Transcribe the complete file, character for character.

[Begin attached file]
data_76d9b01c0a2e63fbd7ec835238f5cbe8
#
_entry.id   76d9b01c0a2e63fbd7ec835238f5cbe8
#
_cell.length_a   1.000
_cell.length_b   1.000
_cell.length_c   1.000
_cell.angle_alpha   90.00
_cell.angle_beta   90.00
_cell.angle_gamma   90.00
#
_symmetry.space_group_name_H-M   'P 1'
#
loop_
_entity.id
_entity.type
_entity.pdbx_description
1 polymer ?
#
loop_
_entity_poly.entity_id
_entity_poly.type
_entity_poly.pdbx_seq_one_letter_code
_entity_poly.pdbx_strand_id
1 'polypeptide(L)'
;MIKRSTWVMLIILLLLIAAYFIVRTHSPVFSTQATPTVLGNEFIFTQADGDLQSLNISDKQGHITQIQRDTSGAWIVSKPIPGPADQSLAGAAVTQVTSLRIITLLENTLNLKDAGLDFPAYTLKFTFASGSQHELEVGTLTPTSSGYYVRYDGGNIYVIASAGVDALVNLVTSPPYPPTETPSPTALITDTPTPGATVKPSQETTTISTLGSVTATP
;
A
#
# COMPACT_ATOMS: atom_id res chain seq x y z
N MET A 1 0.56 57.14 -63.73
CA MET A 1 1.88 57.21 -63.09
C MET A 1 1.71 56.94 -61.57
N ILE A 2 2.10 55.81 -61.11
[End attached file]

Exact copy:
data_76d9b01c0a2e63fbd7ec835238f5cbe8
#
_entry.id   76d9b01c0a2e63fbd7ec835238f5cbe8
#
_cell.length_a   1.000
_cell.length_b   1.000
_cell.length_c   1.000
_cell.angle_alpha   90.00
_cell.angle_beta   90.00
_cell.angle_gamma   90.00
#
_symmetry.space_group_name_H-M   'P 1'
#
loop_
_entity.id
_entity.type
_entity.pdbx_description
1 polymer ?
#
loop_
_entity_poly.entity_id
_entity_poly.type
_entity_poly.pdbx_seq_one_letter_code
_entity_poly.pdbx_strand_id
1 'polypeptide(L)'
;MIKRSTWVMLIILLLLIAAYFIVRTHSPVFSTQATPTVLGNEFIFTQADGDLQSLNISDKQGHITQIQRDTSGAWIVSKPIPGPADQSLAGAAVTQVTSLRIITLLENTLNLKDAGLDFPAYTLKFTFASGSQHELEVGTLTPTSSGYYVRYDGGNIYVIASAGVDALVNLVTSPPYPPTETPSPTALITDTPTPGATVKPSQETTTISTLGSVTATP
;
A
#
# COMPACT_ATOMS: atom_id res chain seq x y z
N MET A 1 0.56 57.14 -63.73
CA MET A 1 1.88 57.21 -63.09
C MET A 1 1.71 56.94 -61.57
N ILE A 2 2.10 55.81 -61.11